With companies staying private longer, individual investors are being locked out of a big chunk of the market. Jay Clayton, chairman of the U.S. Securities and Exchange Commission, wants to change that.
“If growth opportunities have shifted — not all the way, but to a substantial extent — into private markets and ordinary investors don’t have access to them, that’s not good,” said Clayton, speaking at the CNBC Institutional Investor Delivering Alpha Conference on Thursday.
Clayton stressed that there’s value in having individuals investing alongside sophisticated institutions, such as pensions, in the same companies in the public markets. The commission is considering how to replicate that in some fashion in the private markets.
“It’s hard to give individuals access to private markets,” he said during the first interview of the conference. “Can we have a fund structure to ensure that ordinary investors are getting the same deal?”
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Clayton said he is concerned that public markets are being used more for liquidity than actually raising growth capital from investors. He said the SEC is asking why founders are delaying IPOs, considering issues such as whether public investors, in contrast to investors in private markets, pressure companies for short-term results and whether it is too costly to go public.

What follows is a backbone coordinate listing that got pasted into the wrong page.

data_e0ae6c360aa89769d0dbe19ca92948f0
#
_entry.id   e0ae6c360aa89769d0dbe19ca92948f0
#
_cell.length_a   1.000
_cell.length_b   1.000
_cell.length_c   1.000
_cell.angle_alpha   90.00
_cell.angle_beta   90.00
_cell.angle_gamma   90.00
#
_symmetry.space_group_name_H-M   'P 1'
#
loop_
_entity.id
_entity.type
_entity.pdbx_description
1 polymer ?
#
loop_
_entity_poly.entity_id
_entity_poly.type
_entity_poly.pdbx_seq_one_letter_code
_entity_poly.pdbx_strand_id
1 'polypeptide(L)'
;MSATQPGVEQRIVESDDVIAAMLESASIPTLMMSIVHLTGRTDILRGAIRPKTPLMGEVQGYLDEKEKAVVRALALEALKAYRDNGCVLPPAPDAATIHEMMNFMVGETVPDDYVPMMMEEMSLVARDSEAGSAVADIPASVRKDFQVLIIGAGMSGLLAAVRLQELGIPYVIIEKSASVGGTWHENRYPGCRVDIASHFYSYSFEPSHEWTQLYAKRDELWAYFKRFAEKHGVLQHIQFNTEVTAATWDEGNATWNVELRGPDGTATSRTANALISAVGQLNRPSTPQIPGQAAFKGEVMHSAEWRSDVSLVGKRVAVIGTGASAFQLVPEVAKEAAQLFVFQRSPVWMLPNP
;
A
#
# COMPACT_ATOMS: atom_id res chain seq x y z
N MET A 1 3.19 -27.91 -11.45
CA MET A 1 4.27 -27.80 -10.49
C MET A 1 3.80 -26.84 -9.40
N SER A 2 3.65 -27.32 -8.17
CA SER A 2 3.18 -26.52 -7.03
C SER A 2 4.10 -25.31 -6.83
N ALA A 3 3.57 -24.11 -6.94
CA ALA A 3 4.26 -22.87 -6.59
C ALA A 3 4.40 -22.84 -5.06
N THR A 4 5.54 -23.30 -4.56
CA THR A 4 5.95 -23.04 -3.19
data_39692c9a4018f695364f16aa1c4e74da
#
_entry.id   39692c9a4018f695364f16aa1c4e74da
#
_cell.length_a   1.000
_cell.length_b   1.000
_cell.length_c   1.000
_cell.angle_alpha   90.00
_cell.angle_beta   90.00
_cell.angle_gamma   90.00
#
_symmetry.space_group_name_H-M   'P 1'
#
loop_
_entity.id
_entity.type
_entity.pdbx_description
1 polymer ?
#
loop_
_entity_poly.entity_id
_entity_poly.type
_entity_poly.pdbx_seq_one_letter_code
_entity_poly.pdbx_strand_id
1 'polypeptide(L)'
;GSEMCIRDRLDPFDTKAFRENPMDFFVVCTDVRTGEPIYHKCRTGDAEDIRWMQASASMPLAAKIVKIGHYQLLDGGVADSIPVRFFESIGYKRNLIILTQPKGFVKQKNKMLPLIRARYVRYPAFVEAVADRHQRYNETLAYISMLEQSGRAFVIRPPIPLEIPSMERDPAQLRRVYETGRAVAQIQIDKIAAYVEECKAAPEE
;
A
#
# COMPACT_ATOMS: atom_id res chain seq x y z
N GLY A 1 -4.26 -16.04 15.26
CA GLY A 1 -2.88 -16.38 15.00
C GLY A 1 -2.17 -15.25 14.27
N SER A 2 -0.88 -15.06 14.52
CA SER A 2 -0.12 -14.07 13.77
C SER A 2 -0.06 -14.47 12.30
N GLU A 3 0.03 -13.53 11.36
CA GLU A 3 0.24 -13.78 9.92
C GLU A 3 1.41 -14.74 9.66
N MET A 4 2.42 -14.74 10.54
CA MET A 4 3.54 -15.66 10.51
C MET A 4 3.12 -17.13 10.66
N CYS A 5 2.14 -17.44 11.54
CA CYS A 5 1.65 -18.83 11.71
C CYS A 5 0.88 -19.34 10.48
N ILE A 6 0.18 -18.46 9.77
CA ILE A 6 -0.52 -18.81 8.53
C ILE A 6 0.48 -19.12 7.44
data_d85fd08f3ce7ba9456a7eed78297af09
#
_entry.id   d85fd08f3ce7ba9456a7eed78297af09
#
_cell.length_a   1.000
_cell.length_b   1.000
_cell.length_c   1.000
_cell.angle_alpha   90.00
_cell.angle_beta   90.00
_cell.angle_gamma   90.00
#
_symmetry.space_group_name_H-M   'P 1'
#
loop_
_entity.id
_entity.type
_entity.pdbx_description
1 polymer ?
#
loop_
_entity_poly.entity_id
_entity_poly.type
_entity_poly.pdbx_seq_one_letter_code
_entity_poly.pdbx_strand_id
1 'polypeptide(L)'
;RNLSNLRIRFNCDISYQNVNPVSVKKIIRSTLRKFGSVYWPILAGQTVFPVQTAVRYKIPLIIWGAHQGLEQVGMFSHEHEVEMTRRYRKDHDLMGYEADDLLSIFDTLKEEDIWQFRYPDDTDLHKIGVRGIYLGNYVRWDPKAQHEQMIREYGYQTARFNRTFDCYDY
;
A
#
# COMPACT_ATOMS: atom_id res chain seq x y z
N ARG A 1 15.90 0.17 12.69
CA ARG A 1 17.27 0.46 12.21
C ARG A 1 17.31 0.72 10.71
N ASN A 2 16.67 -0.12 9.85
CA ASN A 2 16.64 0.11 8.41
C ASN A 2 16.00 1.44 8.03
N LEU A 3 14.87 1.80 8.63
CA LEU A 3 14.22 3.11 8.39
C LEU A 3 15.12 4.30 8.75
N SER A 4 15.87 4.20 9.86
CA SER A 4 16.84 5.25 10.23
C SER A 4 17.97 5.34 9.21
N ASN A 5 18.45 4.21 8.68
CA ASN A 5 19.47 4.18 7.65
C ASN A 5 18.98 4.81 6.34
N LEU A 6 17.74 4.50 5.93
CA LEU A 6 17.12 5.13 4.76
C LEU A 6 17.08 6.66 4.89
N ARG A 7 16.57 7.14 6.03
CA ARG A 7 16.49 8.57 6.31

Still, the SEC chairman noted that private companies in the technology sector — where companies are tending to stay private for far longer than in the past — is not necessarily representative of all private businesses.
Commenting on direct listings, Clayton said he’s more focused on good disclosure. “Who are we to judge as long as investors have access to fair information?” he said.